BEFORE YOU BEGIN THIS JOURNEY, take a look at Dr Dooley at the height of his popularity when he was on What's My Line November 22, 1959. Meet the man himself, Dr Tom Dooley, from the early days of television.
Prologue: Dr Tom Dooley led an incredible life from a very young age, but after his experiences in French-Indo China as a young doctor, literally his first assignment, and wrote a book Deliver Us From Evil, about the experience. His ideas were visionary.
Chapter One: Dr Tom Dooley talks to a high school crowd in Wilmette, IL, and tells the story of Maggie, the witch doctor, and how he worked with her.
Chapter Two: It is a good idea to understand Thomas A Dooley, Sr's wealth in simple terms. Envision the railroad making car company Thomas A Dooley built over 50 years at a time when railroad cars sold like hotcakes. The St Louis papers called it one of the largest industrial concerns in St Louis. This made Thomas A Dooley III's youth one of privilege which included piano lessons, and a familiarity with the thinking of the business elite. He also was an expert horseman with his own horses, while living in the center of the city.
Chapter Three: Dr Tom Dooley was actually Thomas A Dooley III. The story begins with Thomas A Dooley Sr., Dr Tom's grandfather. His story is best told above in Chapter Two and in this chapter you see the utter opulence of his Golden Jubilee dinner. If they can throw a party like this, there's pretty much nothing that they can't buy. This wealth benefited Dr Tom Dooley in his youth as not many people can imagine. Dr Tom was a world traveller before he was 21.
"Before moving to exclusive Ladue in 1940 (St. Louis historian Ernest Kirschten called it the "swankiest of the dormitory satellites") the Dooleys lived in the Parkview section of the West End, near Washington University. Parkview was among the most attractive of St Louis's famed "private places" (the section of Parkview in which the Dooleys resided was located in University City, a community adjoining the western border of the city). The neighborhood was an enclave of affluent professionals including a fair share of Irish Americans, with physicians and attorneys predominating over industrialists like Thomas A. Dooley Jr. In St. Louis--as in most northern and midwestern cities--Catholics were known by the parish to which they belonged. Tommy Dooley attended St. Roch's parochial school until 1936, when he was enrolled in the fourth grade at the more prestigious Barat Hall, a private school operated by the Religious of the Sacred Heart at City House, a convent located behind the "new Cathedral," as St. Louisians still refer to the Romanesque edifice on Lindell Boulevard that was actually completed before World War I." Dr America.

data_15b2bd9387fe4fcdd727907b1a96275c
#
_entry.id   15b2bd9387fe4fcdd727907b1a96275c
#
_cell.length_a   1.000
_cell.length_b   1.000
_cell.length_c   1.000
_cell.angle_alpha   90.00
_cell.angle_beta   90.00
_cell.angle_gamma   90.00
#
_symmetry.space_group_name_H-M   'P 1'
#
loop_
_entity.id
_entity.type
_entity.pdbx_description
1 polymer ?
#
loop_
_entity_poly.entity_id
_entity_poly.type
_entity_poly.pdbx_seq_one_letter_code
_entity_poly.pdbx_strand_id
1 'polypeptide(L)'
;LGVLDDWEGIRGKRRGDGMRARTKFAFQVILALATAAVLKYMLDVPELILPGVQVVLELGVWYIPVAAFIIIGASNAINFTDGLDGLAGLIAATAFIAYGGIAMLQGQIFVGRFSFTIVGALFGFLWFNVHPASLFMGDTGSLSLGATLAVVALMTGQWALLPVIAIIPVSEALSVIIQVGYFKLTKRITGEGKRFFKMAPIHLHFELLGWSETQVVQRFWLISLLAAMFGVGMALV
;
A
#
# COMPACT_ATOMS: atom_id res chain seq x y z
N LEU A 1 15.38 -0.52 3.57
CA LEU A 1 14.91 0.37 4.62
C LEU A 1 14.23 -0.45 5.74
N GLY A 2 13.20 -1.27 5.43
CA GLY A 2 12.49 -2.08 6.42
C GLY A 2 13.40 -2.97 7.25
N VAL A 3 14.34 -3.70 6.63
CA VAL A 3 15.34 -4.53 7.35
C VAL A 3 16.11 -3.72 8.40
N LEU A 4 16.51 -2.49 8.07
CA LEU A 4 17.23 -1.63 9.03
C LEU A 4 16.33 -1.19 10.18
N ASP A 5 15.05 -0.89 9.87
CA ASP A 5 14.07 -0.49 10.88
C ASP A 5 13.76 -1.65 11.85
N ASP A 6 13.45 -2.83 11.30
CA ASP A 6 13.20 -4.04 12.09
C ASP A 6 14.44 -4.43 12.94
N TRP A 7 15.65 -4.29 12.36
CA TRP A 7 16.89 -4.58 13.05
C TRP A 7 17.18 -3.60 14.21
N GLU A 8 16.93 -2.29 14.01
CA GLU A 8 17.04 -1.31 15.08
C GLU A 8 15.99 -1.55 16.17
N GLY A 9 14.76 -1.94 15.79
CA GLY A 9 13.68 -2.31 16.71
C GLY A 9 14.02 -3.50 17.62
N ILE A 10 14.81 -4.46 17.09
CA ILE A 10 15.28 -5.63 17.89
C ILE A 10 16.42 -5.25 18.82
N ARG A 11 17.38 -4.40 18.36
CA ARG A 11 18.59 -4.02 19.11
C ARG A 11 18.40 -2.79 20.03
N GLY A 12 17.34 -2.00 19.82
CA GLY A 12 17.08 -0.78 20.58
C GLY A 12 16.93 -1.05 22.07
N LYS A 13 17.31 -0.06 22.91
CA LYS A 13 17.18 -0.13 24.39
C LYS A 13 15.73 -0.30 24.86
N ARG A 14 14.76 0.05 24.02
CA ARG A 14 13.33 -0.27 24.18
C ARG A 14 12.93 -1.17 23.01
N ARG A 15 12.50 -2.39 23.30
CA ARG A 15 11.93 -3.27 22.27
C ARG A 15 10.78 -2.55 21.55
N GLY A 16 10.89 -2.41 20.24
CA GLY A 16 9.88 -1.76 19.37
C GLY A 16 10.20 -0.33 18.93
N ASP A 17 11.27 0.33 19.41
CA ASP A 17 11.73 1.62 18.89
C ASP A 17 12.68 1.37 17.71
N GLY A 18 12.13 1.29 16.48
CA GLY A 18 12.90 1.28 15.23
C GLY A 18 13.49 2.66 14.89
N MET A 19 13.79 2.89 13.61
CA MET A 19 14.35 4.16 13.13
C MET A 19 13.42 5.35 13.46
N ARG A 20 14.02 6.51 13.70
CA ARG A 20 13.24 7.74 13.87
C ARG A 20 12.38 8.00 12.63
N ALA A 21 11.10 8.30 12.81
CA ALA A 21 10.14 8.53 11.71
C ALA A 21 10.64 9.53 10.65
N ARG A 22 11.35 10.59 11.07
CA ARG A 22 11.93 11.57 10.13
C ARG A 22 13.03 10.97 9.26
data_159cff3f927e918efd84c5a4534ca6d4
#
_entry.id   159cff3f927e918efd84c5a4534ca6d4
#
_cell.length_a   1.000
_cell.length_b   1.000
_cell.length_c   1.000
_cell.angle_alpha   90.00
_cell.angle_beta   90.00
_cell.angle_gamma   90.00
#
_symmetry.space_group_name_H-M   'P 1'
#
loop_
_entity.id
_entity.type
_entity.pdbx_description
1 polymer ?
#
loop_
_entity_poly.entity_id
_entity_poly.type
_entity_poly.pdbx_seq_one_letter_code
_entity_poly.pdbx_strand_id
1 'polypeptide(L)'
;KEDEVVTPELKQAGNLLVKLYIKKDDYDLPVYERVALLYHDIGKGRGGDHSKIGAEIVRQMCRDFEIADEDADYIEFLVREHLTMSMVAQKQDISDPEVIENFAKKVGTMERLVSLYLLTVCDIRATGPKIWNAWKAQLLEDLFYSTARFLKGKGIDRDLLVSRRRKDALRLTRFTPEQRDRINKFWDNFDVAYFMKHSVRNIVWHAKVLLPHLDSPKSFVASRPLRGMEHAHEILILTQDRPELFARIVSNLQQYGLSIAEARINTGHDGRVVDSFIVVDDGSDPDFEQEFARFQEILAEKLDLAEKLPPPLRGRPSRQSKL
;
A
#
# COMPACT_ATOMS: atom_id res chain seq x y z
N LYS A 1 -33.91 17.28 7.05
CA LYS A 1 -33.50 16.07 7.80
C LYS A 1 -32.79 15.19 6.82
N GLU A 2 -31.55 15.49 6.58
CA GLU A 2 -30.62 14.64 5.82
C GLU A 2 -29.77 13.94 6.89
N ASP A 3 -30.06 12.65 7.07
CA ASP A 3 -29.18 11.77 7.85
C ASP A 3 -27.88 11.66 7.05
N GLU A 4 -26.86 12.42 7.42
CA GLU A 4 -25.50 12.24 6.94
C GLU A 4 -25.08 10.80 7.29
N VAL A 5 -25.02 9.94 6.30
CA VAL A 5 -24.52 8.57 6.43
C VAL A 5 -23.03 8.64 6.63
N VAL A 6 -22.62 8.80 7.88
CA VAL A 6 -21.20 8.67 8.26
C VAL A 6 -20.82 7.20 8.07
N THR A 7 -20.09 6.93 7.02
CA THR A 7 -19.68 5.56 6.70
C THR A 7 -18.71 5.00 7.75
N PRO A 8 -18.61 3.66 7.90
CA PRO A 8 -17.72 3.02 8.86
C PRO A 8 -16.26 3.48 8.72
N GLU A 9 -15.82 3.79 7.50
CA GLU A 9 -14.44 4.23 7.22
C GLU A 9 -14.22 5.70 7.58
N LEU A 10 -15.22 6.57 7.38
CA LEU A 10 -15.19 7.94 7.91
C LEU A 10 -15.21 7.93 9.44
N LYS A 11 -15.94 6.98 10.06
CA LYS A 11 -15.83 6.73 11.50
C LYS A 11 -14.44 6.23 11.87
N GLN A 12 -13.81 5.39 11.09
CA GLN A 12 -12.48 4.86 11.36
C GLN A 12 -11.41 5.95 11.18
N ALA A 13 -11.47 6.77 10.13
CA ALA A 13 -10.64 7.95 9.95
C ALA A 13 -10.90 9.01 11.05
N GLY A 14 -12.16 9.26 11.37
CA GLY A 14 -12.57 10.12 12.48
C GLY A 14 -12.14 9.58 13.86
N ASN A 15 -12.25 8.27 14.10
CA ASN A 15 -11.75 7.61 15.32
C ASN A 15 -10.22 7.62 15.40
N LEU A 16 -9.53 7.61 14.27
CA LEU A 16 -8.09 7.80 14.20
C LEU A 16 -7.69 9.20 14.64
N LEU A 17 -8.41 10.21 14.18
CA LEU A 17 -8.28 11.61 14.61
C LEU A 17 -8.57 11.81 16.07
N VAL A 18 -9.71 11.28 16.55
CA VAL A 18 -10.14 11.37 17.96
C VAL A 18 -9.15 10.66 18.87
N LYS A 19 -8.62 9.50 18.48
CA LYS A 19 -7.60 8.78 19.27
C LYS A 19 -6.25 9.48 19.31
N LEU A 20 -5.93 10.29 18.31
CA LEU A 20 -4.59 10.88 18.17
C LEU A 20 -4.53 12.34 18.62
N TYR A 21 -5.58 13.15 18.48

Chapter 4: Tom plays the piano at Larry Aggens home in approximately October 1959. A reporter named Lucy brought Tom to Wilmette and Larry showed the films of Operation Freedom lift and recorded the audio on tape. Larry and Tom are showing the film and the audio picks up their explanation. He says at the beginning of this clip that he heard this song on the radio, bought the sheet music and therefore was playing it for the first time. Lucille Sensor, secretary to Mrs Agnes Dooley, Tom's mom, says that Tom read music before he read the newspaper. So go ahead, enjoy this piece, listen to Tom, he was being taped in Wilmette, IL by his shipmate Larry Aggens. Some people thought Tom exaggerated his talents, you tell me, can Tom play the piano?
This video has been moved to the beginning of this book, and is only repeated here. Chapter 5: Later that same year he was on What's My Line, November 22, 1959. What's My Line is the second longest running show of it type in TV history. At this point he is now known as "The Splendid American," "Dr America," and "Bac My Sy," as well as Dr Tom Dooley. Listen to what Arlene Francis says when she figures out who the mystery guest is.
Chapter 6: Tom was called by the New York Times one of the first examples of a "celebrity saint." Tom shot these videos without sound, which was all you could do in those days, and here the narrator tells you what you are seeing in his films, this one from Vietnam, 1954. This is the American quarters during Operation Freedom Lift, where they were living like the French colonialists, and then Tom shows the An Lac Orphanage, and Madame Vu Ngai, the founder of An Lac Orphanage. The orphanage shown here is in North Vietnam, but the children were later moved to South Vietnam. At the Fall of Saigon, approximately 100 children were flown to the US with Madame Ngai, and Betty Tisdale of Seattle Washington was the American who coordinated it all in the US. All the children here were adopted by American families. In 2011, they had all grown to have their own families, and they had a reunion at Ft Bragg.
Chapter 7: Take another listen to Tom's piano playing. Tom plays the piano at Larry Aggens home in approximately October 1959. The Song here is Somewhere Over the Rainbow.
Chapter 8: Tom shows his first hospital and setup in Laos, at Vang Vieng. He creates signs that function like titles. Notice he lists Norman Baker, Dennis Shepard, and Peter Kessey. These were his three corpsman in North Vietnam and again in Laos. All served for two years before returning stateside.
Chapter 9: For now we will end with Tom playing again as taped by his shipmate, Larry Aggens, at Larry's home in Wilmette, IL. It's an hour north of Chicago by car. Tom plays the piano at Larry Aggens home in approximately October 1959. The Song here is Que sera sera. But for you fans who have made it this far, please go on to Book Two.